The 2017 Fall Global Inequality Research Institute (GIRI) Seminar Examining Neuroscience, Genetics and Inequality explored controversial and important issues related to race, genetics and inequality, how they are studied, and whether (and how) such studies should inform medical practice, criminal and other legal actions, personal identity claims, health disparities, and social policy.
Should we phase out the use of racial terminology in biological sciences? If so, will the conventional terminology be replaced by new language that preserves the same ideas? And are those ideas actually incorrect? If we deem illegitimate genetic explanations for differences in group-based behaviors and outcomes, is there still a space for genetic explanations for differences in individual behaviors and outcomes? The course convened Wednesdays 11:45 pm – 2:15 pm in Keohane 4D 201 SEM.
- Race in a Bottle: The Story of BiDil and Racialized Medicine in a Post-Genomic Age – Jonathan Kahn (2014)
- Medicating Race – Anne Pollock? (2012)
GIRI Capstone Conference: “Examining Neuroscience, Genetics and Inequality”
Erwin Mill Building – Duke University
Tuesday, November 28, 2017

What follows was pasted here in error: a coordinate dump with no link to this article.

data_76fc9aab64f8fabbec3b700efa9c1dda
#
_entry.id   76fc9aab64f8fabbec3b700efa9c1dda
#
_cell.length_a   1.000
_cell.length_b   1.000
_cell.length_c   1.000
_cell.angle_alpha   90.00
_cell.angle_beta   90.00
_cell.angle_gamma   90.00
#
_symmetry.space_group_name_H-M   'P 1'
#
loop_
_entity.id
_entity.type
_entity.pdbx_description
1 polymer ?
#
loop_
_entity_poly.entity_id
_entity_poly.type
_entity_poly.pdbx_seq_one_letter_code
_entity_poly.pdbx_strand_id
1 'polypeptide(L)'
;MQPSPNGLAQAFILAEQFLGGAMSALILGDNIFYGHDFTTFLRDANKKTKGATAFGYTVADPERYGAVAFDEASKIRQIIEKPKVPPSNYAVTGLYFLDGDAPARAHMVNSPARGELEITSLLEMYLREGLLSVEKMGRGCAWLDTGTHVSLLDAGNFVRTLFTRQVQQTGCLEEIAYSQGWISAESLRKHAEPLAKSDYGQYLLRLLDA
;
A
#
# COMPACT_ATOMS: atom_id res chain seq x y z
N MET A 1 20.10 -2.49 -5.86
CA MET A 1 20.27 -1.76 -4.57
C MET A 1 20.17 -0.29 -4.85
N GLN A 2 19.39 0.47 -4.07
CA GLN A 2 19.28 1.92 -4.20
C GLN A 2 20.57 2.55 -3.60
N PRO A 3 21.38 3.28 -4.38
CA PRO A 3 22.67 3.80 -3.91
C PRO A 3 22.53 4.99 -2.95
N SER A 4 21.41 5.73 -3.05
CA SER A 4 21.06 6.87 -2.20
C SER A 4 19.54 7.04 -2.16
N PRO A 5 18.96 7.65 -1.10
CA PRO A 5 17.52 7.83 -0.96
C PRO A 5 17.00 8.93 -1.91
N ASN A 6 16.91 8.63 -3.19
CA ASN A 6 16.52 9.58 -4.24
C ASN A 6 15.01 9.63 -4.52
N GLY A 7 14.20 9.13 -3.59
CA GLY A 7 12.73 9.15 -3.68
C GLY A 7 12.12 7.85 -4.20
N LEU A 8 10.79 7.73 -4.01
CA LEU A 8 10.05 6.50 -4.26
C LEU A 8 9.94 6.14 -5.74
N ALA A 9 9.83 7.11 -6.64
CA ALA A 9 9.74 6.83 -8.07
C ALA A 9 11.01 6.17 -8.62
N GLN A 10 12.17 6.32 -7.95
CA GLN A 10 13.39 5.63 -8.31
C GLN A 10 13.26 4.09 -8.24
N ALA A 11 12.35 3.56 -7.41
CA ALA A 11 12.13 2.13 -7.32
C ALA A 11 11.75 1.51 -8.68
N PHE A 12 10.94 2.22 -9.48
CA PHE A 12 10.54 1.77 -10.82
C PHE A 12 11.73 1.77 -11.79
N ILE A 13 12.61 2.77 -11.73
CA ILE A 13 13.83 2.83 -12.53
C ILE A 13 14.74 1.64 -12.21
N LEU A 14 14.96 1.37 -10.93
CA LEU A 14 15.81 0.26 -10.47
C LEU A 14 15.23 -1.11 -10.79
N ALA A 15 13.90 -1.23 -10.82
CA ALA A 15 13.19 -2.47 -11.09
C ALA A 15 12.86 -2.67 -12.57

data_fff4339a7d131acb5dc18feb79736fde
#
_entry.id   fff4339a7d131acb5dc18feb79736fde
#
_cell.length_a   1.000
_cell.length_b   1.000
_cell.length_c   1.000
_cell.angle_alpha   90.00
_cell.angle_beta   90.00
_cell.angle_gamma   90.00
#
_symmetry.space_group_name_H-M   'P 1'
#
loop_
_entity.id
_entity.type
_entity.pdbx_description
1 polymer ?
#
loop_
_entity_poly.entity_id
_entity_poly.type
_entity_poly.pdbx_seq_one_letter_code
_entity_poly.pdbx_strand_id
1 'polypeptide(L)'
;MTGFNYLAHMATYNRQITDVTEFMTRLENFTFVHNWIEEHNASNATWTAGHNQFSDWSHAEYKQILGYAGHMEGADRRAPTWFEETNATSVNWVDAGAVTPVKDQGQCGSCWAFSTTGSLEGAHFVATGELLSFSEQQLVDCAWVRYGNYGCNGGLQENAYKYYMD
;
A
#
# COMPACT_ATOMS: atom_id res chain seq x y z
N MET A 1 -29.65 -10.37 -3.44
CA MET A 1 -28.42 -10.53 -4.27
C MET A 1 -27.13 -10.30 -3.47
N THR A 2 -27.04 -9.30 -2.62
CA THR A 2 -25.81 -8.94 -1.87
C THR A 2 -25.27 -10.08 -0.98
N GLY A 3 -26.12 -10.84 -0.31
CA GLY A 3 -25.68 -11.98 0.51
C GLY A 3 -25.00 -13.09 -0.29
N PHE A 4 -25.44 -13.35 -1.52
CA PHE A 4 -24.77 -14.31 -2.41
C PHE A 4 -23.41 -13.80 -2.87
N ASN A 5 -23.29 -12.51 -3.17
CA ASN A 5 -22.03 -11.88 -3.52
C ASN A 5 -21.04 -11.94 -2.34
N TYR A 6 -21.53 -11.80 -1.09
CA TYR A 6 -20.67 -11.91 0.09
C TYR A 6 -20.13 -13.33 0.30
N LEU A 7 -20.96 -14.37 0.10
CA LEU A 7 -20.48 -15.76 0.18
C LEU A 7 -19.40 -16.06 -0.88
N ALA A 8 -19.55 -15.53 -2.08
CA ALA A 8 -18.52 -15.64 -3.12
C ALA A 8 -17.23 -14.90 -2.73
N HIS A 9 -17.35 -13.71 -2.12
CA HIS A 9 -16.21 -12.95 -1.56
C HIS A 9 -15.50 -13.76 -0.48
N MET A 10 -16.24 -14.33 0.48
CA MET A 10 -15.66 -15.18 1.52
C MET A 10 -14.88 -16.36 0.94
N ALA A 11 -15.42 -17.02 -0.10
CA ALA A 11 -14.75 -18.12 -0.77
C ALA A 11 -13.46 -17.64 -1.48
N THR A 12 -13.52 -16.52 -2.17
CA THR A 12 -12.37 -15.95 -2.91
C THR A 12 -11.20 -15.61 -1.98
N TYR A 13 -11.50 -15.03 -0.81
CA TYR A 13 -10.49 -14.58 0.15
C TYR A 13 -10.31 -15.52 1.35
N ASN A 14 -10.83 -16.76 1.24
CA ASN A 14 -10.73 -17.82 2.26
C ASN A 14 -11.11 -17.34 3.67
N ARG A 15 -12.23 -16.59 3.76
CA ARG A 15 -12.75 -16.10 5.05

Leading scholars and students enrolled in the Global Inequality Research Initiative (GIRI) seminar gathered to explore important issues related to race, genetics and inequality, how they are studied, and whether (and how) such studies should inform medical practice, criminal and other legal actions, personal identity claims, health disparities, and social policy. The “Examining Neuroscience, Genetics and Inequality” capstone conference featured a keynote address by Dr. Joseph L. Graves Jr., an expert panel including Dr. Brenda Reddix-Smalls and Dr. Misha Angrist, and student presentations. The Global Inequality Research Initiative is an interdisciplinary, vertically integrated research initiative that emphasizes a judicious application of mixed methods from the social sciences, both quantitative and qualitative, and the treatment of representation and identity from the humanities. Simultaneously GIRI serves as a clearinghouse for the best available data and research on group-based inequality.